This proposed R21, Effect of CBT Microinterventions on Mechanisms of Behavior Change among Adults with AUD: Using Eye Tracking to Measure Pre-Post Cognitive Control, uses a translational team science approach to isolate and examine the effect of three different Cognitive Behavioral Therapy (CBT) interventions (functional analysis (FA), cognitive restructuring for alcohol related thoughts (CR), and dealing with cravings (DC)) on specific hypothesized mechanisms (cognitive control, stimulus salience, or craving/arousal, respectively).
This is a phase I, non-blinded, non-randomized, pilot trial for safety and efficacy of DBS for AUD. Patients who meet inclusion and exclusion criteria will be identified and recruited from the practices of Sunnybrook psychiatrists. Five (5) subjects will be enrolled and study duration for each patient will be of one (1) year. Our primary objective is to establish the safety of DBS in a patient population with treatment refractory AUD. In addition to demonstrating safety, our second primary objective will be to evaluate if DBS-targeted nucleus accumbens in alcoholism is efficacious in the treatment-refractory patients with AUD. This will be measured by various outcome measures that will include validated scales to assess addiction and craving behaviours.
To evaluate if naltrexone plus ketamine is effective in reducing depression and alcohol consumption.
Among patients with HIV, especially those also infected with HCV, heavy drinking is associated with significant risks to health. However, little is known about how to best intervene with co-infected heavy drinkers, a particularly high risk group for whom targeted intervention has not been developed. Therefore, this study proposes to test a newly developed drinking-reduction intervention for patients with both HIV and HCV, which combines components of successful interventions developed for HIV and for liver disease patients. 60 HIV/HCV co-infected drinkers from HIV primary care will be recruited in order to ensure an adequate final sample size of 45 participants completing the study. A clinic recruiter will identify and refer potential participants based on their medical record, who will then be screened for eligibility by the research coordinator. Participants will be randomly assigned to an intervention or control condition, while ensuring that equal numbers of individuals with alcohol use disorder are assigned to each condition. The intervention condition will receive brief in-person sessions with a counselor and will be asked to use a smartphone app daily to keep track of drinking and other health behaviors for two months. The intervention sessions will include information about HIV, HCV and alcohol, and the counselor will give the participant information about their liver function and alcohol use to try to motivate them to drink less. The control condition will simply be asked to drink less and will be given pamphlets with general information on HIV, Hepatitis C, and drinking from educational websites on HIV/HCV co-infection. The intervention condition will then be evaluated to see if it was more effective at reducing drinking than the control condition.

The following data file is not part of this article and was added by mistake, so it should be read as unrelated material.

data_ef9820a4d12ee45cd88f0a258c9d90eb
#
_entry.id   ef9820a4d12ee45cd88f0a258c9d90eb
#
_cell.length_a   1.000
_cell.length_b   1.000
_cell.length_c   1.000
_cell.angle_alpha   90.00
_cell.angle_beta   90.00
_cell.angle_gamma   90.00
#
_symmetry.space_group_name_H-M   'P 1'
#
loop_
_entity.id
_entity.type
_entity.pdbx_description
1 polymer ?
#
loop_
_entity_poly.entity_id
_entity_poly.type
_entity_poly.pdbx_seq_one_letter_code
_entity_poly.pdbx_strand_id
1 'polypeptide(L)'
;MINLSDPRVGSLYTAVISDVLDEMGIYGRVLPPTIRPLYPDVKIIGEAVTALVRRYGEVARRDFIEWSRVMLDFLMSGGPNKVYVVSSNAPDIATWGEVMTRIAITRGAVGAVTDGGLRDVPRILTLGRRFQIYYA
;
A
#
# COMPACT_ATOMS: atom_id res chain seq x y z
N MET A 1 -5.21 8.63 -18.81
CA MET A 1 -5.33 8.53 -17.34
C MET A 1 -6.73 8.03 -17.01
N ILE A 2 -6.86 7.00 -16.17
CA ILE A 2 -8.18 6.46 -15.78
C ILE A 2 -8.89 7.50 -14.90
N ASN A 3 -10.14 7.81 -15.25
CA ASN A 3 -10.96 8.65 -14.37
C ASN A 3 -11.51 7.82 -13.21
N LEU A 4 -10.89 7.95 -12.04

A double-blind, randomized, placebo-controlled, crossover design trial will be used to test the effect of exenatide on alcohol self-administration and craving following a priming dose of alcohol. The specific objective of this research is to determine whether exenatide has effects on alcohol consumption.